Cerebral palsy is not genetic; it is a disorder that can sometimes result from a brain injury experienced at birth, but in most instances, physicians are unsure of its cause. It is not, however, a disease that is passed along through DNA. In fact, cerebral palsy can no more be passed along through the DNA than any other injury such as a broken bone or a laceration.
Cerebral palsy is not degenerative:
When a child is diagnosed with cerebral palsy, child’s case of cerebral palsy can improve with consistent exercise and regular sessions with a variety of healthcare specialists, including speech and language therapists, psychologists, occupational therapists, and orthopedic surgeons. Cerebral palsy affects the motor area of the brain’s outer layer (called the cerebral cortex), the part of the brain that directs muscle movement.
Cerebral palsy is a neurologic disorder:
It is caused by brain damage usually sustained during fetal development or delivery. The damage to the brain interferes with muscle coordination and body movements causing delayed development in infants.
Physical disability is a part of cerebral palsy:
Symptoms of cerebral palsy include a lack of muscle coordination, stiff or tight muscles, a drop foot, an unbalanced gait, crouched walking, walking on the toes, a lack of muscle tone, excessive drooling, tremors and difficulty with tasks requiring precise movements like buttoning a shirt.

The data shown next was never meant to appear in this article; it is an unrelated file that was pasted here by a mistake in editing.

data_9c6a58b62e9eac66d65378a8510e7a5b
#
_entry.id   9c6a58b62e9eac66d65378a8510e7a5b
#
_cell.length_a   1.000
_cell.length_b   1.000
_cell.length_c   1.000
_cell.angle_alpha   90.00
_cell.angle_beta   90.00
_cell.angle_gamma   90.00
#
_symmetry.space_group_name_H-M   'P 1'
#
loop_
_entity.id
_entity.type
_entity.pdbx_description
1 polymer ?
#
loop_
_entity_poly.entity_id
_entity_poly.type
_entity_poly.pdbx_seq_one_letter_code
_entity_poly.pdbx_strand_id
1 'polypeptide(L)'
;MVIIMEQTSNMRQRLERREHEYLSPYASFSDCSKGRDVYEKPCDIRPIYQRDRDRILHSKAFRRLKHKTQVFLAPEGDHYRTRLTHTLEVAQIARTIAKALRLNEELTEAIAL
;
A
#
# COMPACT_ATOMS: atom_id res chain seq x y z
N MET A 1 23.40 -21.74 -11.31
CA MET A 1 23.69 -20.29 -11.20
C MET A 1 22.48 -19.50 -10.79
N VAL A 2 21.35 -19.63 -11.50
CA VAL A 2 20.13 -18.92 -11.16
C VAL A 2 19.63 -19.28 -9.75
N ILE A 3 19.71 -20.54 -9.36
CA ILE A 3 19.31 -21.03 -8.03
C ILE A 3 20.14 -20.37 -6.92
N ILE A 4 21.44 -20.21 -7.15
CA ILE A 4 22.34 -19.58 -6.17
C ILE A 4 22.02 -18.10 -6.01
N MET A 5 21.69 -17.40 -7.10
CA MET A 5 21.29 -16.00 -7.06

Cerebral Palsy leads to malnutrition:
Children with cerebral palsy who cannot feed themselves are often malnourished and underweight, which can lead to life-threatening problems. In addition, children with severe cases of lack of muscle control are more prone to severe accidents that may lead to life-threatening head injuries.
Patient symptoms can differ:
Cerebral palsy is a wide-spectrum disorder, meaning although two children may have cerebral palsy, it doesn’t mean that their symptoms will be similar. While some children may only experience spastic movements, others may experience more pronounced spastic movements along with cognitive disorders. One child may have no control at all over bodily movements, while another child may be able to control movements with little or no assistance. Therefore, treatment will greatly depend on each individual circumstance. However, one of the most distinguishing characteristics is that cerebral palsy is not degenerative